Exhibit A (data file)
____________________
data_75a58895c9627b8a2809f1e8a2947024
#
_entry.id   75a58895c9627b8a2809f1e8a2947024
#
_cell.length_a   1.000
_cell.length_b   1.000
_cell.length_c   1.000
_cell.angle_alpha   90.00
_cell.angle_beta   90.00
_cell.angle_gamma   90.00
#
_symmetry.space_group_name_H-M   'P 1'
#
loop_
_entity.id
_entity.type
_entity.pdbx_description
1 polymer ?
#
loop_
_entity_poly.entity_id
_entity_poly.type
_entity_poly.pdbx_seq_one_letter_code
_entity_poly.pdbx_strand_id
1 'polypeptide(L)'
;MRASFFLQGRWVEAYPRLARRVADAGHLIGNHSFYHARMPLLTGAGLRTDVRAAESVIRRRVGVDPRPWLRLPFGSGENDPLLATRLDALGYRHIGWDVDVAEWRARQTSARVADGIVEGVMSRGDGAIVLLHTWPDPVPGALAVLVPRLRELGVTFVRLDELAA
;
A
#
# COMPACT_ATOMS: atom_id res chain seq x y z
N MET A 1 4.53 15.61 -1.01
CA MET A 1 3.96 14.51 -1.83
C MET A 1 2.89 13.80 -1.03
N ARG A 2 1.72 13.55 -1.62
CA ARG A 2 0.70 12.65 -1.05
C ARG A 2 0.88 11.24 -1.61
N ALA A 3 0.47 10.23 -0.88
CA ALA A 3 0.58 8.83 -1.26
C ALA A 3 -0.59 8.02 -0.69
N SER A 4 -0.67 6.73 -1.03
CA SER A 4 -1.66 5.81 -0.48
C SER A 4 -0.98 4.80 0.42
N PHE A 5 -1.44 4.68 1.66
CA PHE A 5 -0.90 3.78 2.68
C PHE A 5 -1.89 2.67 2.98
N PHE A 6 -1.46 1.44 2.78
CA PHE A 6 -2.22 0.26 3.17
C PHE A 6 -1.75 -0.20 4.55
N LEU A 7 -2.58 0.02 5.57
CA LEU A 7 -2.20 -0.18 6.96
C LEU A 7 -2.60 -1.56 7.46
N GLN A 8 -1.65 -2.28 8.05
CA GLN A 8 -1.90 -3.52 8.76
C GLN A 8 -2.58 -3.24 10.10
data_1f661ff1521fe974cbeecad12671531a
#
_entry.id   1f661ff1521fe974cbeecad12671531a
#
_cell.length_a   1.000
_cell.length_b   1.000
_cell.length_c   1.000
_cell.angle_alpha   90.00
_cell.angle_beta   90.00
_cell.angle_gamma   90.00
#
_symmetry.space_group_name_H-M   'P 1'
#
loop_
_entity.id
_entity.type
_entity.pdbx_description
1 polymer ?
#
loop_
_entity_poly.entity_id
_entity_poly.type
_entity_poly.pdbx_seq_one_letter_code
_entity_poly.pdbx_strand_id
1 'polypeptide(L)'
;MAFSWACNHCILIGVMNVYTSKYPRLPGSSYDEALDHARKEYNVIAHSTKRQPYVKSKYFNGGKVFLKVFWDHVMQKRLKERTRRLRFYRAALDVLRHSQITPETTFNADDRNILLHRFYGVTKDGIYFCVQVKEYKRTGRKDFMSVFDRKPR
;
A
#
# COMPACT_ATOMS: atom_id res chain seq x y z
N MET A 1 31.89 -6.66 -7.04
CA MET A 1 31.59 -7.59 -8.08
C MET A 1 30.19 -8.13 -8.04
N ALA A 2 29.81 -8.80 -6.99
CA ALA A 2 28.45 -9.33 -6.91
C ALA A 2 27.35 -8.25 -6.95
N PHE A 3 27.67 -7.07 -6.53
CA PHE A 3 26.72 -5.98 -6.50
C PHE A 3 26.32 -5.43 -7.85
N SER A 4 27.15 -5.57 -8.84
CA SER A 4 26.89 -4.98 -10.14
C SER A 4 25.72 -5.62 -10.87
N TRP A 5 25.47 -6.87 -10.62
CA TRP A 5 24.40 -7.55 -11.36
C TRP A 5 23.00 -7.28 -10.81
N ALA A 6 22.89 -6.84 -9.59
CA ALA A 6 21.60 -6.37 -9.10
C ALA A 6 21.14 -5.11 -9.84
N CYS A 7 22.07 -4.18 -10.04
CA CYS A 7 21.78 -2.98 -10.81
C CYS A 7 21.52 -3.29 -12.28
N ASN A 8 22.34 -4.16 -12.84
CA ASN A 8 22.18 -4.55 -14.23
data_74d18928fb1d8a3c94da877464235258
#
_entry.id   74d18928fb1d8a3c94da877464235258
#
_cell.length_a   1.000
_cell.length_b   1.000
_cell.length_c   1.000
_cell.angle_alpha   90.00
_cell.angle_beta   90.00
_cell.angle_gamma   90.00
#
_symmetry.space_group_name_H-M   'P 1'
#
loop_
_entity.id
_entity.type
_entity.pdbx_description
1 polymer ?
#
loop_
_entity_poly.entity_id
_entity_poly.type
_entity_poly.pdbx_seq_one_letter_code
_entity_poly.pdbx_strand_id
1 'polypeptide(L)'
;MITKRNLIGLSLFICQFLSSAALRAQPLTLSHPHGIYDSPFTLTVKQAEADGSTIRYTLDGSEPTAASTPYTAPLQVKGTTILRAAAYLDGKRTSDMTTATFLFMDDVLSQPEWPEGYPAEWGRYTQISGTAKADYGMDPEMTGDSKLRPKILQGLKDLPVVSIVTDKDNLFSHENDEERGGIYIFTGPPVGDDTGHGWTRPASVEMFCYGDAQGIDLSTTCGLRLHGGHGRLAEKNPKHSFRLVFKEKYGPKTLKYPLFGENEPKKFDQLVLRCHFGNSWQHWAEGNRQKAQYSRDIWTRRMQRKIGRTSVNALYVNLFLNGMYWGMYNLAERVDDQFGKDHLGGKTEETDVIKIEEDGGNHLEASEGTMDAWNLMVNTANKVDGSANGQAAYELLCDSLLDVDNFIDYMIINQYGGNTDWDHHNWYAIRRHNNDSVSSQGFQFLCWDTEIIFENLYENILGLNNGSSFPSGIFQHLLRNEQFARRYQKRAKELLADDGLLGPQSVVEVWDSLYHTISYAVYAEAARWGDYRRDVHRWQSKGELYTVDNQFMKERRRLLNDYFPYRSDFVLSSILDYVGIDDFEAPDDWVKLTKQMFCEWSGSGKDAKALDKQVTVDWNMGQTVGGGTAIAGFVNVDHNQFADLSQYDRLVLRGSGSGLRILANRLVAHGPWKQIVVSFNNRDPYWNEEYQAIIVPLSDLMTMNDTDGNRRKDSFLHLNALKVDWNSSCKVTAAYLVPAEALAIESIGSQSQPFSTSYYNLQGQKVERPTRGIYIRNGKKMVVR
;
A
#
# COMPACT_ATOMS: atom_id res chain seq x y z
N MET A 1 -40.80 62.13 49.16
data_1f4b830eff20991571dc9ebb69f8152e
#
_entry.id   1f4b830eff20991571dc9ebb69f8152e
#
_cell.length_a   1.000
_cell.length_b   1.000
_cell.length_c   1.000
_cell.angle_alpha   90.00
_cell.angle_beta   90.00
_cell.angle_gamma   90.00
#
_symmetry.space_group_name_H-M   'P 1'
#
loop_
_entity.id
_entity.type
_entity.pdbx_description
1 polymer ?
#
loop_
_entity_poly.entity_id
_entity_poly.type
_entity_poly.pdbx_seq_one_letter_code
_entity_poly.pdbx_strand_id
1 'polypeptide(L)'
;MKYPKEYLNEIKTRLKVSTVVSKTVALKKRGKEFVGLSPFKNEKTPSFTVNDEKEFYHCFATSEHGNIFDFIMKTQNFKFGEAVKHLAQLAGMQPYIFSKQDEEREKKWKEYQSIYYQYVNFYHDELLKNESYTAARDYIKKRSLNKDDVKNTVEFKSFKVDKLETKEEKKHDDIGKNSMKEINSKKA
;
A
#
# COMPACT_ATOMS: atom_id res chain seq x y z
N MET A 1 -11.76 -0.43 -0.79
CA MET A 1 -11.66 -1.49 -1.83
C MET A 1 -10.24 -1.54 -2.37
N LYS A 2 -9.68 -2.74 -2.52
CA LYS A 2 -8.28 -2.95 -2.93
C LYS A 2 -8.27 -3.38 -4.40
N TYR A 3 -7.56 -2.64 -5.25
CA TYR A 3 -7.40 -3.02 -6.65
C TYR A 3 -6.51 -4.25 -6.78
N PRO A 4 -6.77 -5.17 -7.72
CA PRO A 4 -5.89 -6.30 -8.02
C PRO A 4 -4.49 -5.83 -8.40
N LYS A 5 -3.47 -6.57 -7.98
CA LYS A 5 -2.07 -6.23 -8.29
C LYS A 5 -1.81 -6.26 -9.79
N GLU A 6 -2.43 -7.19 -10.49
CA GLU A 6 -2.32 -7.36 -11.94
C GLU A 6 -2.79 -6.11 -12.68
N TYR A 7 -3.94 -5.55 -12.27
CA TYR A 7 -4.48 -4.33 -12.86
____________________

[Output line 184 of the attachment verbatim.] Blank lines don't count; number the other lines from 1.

N GLU A 6 -2.43 -7.19 -10.49